The damage to arbor forests, caused by disasters such as fire, diseases and insect pests, and climatic disasters (wind, snow, rainfall and drought), is leveled into light, moderate and severe. There are 28.76 million hectares of arbor forests affected, taking up 17% of all arbor forests. Among them, 11% are severely damaged, 23% moderately and 66% lightly. As for the disasters causing damage to arbor forests, 51% are climatic disasters, 37% diseases and insect pests, 9% fire, and 3% other disasters. Combining the growth and development of trees with damage of disasters, we could evaluate the health of arbor forests. 75% of them are in good health, while 18%, 5% and 2% are in sub-health, medium-health and ill health respectively (Chart 4).
Chart 4 Health conditions of forests
By considering the indicators reflecting the quality of forest resources and adopting Analytic Hierarchy Process and expert consultation method, we evaluate the quality of arbor forests nationwide. Arbor forests with high quality account for 19%, medium quality 68%, and low quality 13%. After comprehensive evaluation, the quality index of arbor forests is registered as 0.62, showing that the overall quality is at a medium level.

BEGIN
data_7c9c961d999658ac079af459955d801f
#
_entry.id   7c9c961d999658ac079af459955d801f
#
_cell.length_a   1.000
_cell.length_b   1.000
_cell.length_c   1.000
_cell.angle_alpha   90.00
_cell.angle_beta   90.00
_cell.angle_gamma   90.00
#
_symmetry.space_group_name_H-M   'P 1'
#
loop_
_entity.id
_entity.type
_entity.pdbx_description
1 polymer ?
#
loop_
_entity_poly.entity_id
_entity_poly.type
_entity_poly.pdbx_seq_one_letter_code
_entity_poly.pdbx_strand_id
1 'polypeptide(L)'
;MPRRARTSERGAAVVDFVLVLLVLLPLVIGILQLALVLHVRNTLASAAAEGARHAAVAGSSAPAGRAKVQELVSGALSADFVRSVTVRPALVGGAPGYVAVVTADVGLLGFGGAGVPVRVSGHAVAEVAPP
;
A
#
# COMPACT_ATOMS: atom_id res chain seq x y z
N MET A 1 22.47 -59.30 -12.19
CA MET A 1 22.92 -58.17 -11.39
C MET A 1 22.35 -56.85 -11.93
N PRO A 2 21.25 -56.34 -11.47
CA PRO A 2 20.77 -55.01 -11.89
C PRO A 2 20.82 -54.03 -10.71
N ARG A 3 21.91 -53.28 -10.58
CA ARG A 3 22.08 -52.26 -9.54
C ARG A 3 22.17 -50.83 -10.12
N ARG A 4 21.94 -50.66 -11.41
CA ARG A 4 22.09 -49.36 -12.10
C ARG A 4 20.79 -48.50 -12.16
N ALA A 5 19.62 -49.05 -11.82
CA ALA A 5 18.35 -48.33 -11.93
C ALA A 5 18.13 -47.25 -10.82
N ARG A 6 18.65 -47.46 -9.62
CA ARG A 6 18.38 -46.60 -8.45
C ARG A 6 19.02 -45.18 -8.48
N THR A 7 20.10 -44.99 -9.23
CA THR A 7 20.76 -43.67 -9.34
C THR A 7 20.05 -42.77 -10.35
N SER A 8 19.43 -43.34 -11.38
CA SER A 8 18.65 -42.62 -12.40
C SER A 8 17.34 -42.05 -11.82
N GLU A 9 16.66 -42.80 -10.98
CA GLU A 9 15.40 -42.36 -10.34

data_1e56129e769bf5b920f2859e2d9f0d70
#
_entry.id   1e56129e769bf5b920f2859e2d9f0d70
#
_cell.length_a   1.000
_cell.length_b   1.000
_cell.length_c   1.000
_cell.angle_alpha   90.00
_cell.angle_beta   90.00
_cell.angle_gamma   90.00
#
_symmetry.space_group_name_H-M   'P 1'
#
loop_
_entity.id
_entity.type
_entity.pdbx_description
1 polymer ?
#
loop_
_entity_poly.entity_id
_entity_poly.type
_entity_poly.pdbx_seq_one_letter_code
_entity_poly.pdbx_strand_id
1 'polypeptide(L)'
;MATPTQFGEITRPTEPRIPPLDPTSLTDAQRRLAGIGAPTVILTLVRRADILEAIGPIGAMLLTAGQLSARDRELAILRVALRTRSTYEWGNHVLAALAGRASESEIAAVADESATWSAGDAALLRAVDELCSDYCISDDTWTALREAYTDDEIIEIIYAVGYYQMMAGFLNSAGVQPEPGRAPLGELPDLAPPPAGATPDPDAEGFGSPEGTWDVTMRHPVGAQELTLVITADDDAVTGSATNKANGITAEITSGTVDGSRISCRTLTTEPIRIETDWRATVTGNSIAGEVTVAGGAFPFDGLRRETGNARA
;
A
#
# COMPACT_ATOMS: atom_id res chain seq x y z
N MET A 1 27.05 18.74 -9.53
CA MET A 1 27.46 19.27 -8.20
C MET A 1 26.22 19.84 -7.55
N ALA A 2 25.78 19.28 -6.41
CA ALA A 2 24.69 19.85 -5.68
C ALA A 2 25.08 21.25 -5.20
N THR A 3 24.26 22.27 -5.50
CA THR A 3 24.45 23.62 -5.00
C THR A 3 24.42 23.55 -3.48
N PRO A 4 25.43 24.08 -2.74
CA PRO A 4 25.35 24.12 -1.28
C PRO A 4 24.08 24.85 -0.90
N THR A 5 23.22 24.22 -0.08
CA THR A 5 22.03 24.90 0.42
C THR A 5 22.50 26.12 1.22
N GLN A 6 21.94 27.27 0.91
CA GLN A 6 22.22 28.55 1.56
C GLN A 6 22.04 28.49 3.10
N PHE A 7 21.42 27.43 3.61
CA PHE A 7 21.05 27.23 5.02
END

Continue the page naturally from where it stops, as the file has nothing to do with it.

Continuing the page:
2.4 Ecological Functions of Forests
Forests have a stabilizing effect on ecological environment such as water and soil conservation, carbon sequestration and oxygen release, climate moderation, clean environment and biodiversity. Considering various factors such as overall forest quality, structure and degree of human impact, we level the ecological function of arbor forests as good, medium and bad. Among all the arbor forests, 13% play a good ecological role, while 79% medium and 8% bad. The average index of ecological function of arbor forests nationwide is 0.55, which means a medium level.